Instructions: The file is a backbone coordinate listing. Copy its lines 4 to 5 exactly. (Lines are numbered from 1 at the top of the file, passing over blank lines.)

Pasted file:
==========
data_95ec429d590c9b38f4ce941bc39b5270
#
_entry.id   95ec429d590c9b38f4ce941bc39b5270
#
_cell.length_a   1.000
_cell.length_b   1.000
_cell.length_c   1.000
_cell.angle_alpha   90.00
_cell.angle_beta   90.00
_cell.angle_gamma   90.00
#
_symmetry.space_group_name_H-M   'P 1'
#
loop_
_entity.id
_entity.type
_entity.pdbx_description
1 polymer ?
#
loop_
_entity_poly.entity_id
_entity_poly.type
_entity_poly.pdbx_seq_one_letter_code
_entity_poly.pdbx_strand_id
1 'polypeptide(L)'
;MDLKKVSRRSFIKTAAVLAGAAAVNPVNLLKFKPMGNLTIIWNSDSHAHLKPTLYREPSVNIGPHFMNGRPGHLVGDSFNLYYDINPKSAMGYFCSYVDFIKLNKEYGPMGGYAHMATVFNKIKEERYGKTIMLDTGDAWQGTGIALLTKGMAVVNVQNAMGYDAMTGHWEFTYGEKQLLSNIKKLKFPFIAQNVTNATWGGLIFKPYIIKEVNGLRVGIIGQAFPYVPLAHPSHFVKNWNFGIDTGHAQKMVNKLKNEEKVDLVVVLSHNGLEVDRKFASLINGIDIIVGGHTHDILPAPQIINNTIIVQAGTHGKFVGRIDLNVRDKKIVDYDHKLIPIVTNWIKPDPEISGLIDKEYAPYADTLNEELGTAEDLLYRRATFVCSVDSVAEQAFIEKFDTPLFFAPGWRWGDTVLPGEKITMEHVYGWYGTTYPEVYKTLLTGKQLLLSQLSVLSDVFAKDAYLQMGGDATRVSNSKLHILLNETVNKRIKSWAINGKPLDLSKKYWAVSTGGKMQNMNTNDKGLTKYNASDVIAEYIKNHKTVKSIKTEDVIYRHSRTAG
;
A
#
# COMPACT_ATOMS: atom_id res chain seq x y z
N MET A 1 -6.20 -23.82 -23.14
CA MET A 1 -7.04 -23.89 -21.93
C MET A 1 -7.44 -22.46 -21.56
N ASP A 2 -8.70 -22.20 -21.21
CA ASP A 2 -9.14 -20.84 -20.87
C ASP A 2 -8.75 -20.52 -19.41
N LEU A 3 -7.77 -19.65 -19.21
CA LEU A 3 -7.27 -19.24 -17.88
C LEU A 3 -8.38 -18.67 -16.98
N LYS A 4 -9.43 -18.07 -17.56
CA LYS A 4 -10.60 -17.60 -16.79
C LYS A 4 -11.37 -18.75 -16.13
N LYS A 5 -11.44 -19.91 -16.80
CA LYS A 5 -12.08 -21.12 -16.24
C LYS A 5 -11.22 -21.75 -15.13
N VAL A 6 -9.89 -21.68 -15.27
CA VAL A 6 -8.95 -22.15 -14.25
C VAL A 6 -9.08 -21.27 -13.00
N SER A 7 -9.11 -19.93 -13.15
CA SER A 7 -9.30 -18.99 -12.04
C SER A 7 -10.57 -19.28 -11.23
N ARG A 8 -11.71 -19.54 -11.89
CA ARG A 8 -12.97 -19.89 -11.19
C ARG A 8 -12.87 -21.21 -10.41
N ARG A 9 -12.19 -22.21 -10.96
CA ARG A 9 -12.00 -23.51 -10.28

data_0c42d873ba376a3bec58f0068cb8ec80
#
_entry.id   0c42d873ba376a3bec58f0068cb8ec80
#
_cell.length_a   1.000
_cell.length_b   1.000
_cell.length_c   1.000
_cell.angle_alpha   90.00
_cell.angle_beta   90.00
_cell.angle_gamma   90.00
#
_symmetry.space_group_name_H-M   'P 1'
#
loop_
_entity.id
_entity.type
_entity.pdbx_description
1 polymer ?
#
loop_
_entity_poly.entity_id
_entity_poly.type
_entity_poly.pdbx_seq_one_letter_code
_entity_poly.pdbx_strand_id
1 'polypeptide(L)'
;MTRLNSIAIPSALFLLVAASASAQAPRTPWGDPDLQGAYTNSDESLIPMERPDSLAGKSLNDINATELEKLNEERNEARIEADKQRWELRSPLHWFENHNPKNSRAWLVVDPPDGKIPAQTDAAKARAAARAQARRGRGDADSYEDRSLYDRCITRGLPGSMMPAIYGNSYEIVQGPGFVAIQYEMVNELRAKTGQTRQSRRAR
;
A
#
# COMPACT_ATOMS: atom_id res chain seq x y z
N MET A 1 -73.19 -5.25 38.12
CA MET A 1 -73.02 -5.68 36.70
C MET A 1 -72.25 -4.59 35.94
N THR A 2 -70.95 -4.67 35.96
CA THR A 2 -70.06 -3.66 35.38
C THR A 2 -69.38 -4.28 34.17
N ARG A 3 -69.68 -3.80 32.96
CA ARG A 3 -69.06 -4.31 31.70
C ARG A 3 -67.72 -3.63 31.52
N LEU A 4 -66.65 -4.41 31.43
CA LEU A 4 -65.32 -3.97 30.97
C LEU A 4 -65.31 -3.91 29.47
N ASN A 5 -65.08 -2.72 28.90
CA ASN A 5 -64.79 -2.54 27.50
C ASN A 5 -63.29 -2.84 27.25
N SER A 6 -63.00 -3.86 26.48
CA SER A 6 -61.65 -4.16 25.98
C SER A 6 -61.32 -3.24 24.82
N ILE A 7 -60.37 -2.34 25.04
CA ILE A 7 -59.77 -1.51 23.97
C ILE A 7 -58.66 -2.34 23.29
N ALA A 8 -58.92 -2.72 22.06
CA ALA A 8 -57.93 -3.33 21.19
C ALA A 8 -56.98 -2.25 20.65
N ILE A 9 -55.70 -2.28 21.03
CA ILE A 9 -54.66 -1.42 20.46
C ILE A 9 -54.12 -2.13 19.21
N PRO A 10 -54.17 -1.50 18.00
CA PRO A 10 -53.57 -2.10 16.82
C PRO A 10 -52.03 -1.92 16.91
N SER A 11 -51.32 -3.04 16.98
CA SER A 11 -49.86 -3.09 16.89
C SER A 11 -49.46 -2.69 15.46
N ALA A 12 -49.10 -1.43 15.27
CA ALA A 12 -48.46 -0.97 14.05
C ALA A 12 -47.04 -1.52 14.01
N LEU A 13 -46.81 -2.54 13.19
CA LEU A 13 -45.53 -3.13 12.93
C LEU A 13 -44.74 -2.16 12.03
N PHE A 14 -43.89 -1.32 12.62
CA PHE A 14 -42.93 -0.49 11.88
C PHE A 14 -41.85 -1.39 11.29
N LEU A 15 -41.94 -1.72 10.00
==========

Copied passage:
#
_cell.length_a   1.000